Last year, Boeing, the world’s largest aerospace company and no stranger to 3D printing, officially debuted the first 3D printed structural titanium components that were approved by the FAA for use in a commercial airplane, its 787 Dreamliner. The company even created a special Additive Manufacturing organization last year, which uses 3D printing to enable greater affordability, customization, quality, and speed-to-market innovation, so its customers can generate more value.Now the company, which currently has about 50,000 3D printed parts flying on commercial, defense, and space programs, has signed a five-year collaboration agreement with Swiss technology and engineering group Oerlikon in order to develop standard processes and materials for metal 3D printing.
“This program will drive the faster adoption of additive manufacturing in the rapidly growing aerospace, space and defence markets. Working together with Boeing will define the path in producing airworthy additive manufacturing components for serial manufacturing,” said Dr. Roland Fischer, CEO of the Oerlikon Group. “We see collaboration as a key enabler to unlocking the value that additive manufacturing can bring to aircraft platforms and look forward to partnering with Boeing.”
Oerlikon, which invested CHF 94 million in R&D in 2016, is one of the leading AM service providers, and offers a range of integrated services, from metal powder production and component design to manufacturing, post-processing, and quality inspection. The Swiss company has been sharpening its focus on 3D printing technology over the last couple of years, with expanded facilities and efforts with multiple partners to advance industrialization of AM.
Just a few months ago, Oerlikon agreed to collaborate with disruptive rocket propulsion startup LENA Space on developing 3D printed components for propulsion systems used in small launch vehicles that send payloads into low Earth orbit. But now, it’s coming back down to Earth to create standard processes for 3D printed structural titanium aerospace parts with Boeing, so that all kinds of aircraft can enjoy the many benefits offered by additive manufacturing.
“This agreement is an important step toward fully unlocking the value of powder bed titanium additive manufacturing for the aerospace industry. Boeing and Oerlikon will work together to standardize additive manufacturing operations from powder management to finished product and thus enable the development of a wide range of safe, reliable and cost-effective structural titanium aerospace components,” said Leo Christodoulou, Boeing Chief Technologist.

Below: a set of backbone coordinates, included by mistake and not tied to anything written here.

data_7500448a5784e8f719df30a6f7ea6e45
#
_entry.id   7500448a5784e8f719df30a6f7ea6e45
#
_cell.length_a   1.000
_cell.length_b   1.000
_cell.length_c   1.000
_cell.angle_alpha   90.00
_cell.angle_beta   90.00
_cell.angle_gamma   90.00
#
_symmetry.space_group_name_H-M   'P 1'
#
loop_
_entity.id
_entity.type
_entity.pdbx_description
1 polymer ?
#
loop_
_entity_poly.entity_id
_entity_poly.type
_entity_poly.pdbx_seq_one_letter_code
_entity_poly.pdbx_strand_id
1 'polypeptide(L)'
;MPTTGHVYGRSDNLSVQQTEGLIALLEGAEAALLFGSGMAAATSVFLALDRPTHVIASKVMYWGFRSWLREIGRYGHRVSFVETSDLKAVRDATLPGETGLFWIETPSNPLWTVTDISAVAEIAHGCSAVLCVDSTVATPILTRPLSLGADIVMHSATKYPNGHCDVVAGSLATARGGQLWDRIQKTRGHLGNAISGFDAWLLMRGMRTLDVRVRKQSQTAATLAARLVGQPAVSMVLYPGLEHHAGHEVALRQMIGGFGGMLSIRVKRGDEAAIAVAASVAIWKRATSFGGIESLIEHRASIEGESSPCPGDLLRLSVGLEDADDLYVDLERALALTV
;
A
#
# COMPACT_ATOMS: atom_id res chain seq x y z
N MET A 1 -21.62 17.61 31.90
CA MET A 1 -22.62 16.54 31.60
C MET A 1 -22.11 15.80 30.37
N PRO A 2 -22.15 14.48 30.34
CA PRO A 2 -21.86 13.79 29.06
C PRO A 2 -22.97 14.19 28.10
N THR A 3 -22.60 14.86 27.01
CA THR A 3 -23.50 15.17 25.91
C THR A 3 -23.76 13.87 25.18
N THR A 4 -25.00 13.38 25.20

Oerlikon and Boeing will use the data from their five-year collaboration agreement to support the creation of standard titanium 3D printing processes, as well as the qualification of AM suppliers that will produce metallic components through several materials and machines.
The collaboration between the two companies will help aerospace and defense companies, according to an Oerlikon press release, “meet the current challenges to qualify materials and processes for aerospace,” along with developing a qualified supply chain so companies that choose to adopt the technology can achieve cost and quality targets.
The research will first focus on industrializing titanium powder bed fusion, as well as making sure that any parts made with the process will meet flight requirements of the FAA and the Department of Defense.
Discuss this and other 3D printing topics at 3DPrintBoard.com or share your thoughts below.
You May Also Like
Markforged Releases Next Gen Metal 3D Printer and Ruggedized 3D Printer
Ahead of its upcoming SPAC merger with one, Markforged has announced new hardware and software releases. The firm says the new Metal X Gen 2, Next Day Metal, and X7...
Stratasys Lowers Barrier to Entry of Multi-Material 3D Printing with J35 Pro
Stratasys (NASDAQ: SSYS) has been extensively building out its PolyJet line, delivering a series of new 3D printers for just about every vertical you can imagine. Now, the firm has...
Stratasys Releases J5 MediJet 3D Printer for Medical Applications
Stratasys is continuing with its application-specific technology strategy, a plan that Executive Editor Joris Peels has been enthusiastic about, while also warning about the potential drawbacks for some equipment. The...
3D Printing Webinar and Event Roundup: June 6, 2021
We’ve got another busy week of webinars and events, both live and online, to tell you about in this week’s roundup! Topics run the gamut from 3D printing aircraft cabin...
View our broad assortment of in house and third party products.